DENVER – Homeowners in Colorado are bracing for another attempt by the Legislature to curb construction-defects lawsuits in an effort to spur the development of affordable housing.
The hot-button issue failed during the last legislative session, but it is likely to appear again in the next session that begins Jan. 7.
The overall goal is to spur housing development by minimizing fear of lawsuits. Homebuilders say they have few plans for building attached for-sale housing in the state, suggesting that the risk of being sued is “just not worth it.”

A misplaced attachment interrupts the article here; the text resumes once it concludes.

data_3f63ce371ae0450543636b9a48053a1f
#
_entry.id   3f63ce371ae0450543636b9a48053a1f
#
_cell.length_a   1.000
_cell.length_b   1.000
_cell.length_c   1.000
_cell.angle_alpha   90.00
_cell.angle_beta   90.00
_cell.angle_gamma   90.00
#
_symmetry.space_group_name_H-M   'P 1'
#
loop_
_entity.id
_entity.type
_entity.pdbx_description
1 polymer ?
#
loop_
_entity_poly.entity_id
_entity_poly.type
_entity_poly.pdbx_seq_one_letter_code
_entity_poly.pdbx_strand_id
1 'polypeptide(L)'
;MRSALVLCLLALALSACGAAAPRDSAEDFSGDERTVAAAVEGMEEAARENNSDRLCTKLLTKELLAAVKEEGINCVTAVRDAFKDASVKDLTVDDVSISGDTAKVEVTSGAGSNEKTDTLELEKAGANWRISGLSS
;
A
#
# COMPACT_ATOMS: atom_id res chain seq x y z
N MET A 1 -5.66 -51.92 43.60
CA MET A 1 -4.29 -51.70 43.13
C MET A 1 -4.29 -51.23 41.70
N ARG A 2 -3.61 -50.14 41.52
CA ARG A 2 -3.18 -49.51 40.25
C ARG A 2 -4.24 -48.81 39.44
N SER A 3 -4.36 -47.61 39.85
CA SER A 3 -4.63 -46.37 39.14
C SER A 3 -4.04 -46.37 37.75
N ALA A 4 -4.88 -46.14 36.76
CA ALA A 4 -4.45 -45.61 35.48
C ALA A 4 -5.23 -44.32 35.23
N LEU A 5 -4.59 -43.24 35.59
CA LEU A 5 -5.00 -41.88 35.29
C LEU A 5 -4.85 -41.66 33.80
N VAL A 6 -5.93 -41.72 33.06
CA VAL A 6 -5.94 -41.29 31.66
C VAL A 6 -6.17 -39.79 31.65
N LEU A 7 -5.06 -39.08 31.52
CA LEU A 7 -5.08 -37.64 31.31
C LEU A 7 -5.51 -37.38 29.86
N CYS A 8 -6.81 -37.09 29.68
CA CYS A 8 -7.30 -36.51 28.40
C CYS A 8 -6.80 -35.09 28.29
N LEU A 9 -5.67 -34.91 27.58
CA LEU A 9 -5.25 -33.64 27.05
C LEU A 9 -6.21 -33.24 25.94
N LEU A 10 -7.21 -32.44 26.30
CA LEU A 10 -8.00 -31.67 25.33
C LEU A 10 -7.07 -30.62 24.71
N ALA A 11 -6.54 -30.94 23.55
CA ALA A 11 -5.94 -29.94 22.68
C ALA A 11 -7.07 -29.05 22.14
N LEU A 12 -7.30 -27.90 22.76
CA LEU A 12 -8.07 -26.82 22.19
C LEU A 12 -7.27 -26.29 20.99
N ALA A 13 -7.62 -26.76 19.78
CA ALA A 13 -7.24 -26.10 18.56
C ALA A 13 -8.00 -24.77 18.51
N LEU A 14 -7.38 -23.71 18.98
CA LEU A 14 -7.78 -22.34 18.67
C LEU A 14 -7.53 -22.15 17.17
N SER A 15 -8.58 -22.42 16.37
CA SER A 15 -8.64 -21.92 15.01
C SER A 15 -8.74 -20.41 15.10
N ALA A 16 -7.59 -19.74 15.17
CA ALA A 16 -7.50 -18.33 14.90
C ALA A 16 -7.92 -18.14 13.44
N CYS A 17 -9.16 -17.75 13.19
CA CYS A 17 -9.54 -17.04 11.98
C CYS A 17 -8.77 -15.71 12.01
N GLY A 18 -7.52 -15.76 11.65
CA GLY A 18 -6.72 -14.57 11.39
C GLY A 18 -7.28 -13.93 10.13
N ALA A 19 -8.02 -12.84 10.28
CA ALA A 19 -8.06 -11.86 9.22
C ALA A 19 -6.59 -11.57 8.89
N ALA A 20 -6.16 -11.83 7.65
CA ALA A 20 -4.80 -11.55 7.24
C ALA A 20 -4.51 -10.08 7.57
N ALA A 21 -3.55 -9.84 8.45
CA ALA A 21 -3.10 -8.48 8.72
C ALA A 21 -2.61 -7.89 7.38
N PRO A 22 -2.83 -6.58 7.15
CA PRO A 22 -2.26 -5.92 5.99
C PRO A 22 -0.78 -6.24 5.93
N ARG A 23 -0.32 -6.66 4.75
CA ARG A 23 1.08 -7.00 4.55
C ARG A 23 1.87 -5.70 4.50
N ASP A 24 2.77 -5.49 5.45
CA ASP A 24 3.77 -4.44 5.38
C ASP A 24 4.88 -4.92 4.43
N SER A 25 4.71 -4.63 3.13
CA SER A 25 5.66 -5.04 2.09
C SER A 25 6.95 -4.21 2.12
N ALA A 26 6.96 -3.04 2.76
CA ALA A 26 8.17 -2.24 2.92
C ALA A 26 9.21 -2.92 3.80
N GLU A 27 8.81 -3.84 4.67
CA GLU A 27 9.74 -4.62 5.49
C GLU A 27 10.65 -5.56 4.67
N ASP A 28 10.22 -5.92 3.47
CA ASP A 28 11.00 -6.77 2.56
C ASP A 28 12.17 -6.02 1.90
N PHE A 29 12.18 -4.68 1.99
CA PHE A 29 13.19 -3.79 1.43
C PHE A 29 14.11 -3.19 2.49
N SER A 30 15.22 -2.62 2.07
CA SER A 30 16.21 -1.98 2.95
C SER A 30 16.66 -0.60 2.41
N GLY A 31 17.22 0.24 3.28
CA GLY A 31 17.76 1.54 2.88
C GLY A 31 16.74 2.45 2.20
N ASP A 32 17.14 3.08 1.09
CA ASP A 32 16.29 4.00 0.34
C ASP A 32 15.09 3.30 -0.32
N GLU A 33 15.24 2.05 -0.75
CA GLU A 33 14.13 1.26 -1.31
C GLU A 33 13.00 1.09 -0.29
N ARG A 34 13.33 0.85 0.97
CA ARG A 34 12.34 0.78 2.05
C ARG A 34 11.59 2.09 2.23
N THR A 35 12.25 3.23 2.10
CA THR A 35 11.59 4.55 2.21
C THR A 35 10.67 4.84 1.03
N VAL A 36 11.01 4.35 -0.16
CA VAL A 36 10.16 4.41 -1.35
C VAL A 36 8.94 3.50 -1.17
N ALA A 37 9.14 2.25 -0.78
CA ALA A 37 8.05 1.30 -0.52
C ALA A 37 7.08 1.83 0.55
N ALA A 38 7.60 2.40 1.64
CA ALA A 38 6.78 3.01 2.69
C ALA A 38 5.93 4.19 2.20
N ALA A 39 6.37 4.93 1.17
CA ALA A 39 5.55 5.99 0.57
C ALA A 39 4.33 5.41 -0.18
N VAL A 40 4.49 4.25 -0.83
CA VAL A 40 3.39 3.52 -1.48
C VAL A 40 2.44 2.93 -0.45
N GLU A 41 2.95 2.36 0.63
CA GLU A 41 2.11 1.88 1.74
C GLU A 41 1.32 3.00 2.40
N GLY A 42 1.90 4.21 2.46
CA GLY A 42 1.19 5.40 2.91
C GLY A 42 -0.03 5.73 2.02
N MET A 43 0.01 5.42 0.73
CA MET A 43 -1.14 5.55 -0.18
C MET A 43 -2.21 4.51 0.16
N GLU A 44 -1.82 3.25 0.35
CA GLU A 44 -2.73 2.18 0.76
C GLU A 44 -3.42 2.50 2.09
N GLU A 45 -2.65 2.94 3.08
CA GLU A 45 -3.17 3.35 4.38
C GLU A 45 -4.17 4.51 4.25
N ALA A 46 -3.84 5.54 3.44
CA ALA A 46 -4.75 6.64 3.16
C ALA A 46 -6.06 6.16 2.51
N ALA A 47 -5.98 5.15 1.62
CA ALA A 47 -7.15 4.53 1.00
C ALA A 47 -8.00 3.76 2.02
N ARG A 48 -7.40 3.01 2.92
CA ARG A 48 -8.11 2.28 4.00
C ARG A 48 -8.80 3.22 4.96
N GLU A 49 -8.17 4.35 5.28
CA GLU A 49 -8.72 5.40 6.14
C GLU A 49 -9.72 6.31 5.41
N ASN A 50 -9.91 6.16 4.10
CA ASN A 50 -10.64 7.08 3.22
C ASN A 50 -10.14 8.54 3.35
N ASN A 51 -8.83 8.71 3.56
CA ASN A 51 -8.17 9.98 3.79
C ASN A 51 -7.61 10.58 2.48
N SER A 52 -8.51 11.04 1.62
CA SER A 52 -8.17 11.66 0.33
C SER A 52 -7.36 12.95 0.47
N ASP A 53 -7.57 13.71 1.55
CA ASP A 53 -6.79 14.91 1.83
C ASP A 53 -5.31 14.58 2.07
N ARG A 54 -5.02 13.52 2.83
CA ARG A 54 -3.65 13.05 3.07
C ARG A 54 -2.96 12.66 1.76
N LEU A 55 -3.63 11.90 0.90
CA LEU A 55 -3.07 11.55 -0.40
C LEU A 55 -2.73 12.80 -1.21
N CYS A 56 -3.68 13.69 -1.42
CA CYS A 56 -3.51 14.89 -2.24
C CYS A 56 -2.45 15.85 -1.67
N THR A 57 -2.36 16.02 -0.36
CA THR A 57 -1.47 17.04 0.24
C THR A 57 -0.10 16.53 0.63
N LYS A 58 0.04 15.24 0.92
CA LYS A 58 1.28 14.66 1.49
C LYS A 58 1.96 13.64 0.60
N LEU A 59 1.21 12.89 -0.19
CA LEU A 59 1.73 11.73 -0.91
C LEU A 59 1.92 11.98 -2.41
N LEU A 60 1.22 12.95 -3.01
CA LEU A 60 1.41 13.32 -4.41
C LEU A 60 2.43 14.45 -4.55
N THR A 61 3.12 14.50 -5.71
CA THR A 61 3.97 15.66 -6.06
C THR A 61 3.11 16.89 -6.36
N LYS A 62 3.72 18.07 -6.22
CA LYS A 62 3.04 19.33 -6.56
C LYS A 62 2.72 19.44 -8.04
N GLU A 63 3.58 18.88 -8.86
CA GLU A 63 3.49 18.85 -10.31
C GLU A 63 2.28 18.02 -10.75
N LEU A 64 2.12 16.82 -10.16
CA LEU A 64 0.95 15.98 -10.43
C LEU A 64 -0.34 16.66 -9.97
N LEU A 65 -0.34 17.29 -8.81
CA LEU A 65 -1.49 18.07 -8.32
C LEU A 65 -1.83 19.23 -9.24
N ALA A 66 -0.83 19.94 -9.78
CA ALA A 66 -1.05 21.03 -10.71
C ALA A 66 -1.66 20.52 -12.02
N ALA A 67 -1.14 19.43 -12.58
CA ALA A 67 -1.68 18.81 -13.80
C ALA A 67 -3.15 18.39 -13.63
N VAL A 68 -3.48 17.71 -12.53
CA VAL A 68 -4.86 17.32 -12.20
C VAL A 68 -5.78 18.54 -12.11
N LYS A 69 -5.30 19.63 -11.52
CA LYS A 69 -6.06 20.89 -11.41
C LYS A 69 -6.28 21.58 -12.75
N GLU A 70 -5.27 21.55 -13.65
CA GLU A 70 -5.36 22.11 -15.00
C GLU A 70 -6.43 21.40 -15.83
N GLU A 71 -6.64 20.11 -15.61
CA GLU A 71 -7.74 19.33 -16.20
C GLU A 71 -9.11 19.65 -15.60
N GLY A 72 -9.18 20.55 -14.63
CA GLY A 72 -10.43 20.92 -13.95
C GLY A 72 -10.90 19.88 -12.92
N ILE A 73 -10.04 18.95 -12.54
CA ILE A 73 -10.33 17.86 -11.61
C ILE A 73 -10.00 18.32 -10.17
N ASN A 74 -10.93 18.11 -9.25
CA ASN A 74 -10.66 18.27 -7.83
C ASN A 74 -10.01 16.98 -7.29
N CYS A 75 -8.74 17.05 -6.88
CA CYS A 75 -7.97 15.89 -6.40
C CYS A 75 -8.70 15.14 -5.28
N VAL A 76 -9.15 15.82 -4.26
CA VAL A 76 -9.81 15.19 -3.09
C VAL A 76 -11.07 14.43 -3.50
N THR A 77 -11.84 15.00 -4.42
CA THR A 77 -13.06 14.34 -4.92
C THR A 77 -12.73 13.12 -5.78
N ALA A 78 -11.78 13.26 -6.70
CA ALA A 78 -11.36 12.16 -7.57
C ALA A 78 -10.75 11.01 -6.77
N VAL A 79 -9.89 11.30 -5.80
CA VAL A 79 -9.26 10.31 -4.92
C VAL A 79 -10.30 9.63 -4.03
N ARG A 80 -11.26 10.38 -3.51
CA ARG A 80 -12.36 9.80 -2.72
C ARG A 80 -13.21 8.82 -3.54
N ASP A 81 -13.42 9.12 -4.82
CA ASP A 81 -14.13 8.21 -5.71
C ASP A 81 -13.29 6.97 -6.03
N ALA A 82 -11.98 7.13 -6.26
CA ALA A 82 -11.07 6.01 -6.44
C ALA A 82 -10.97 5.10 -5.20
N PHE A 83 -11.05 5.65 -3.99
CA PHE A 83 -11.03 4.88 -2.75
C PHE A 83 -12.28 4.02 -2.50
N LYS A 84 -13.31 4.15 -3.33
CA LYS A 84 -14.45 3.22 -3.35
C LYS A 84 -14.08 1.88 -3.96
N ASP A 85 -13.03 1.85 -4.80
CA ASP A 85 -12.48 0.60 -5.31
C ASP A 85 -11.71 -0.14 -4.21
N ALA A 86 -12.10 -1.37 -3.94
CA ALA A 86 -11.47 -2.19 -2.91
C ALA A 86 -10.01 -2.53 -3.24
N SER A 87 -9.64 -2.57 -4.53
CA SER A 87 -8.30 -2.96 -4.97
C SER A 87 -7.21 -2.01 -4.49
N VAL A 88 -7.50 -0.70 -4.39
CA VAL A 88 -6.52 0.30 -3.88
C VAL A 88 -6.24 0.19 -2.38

But homeowners say they need protections from defective construction, and lawsuits are their only recourse.
Chuck and Corinne Owens, Durango homeowners, experienced the problem firsthand when their townhome suffered major problems over the course of two years.
“There were major drainage problems that also caused serious damage in freeze and thaw conditions,” Chuck Owens said. “We had rotted timbers, and the stucco on the exterior walls was done poorly and needs to be replaced.”
The retired couple said they need legal protections to find a solution.
“This has been a nightmare and taken so much of our time, but the repairs have to be made; there’s no way around it,” Owens said. “The legal protections that we have are important.”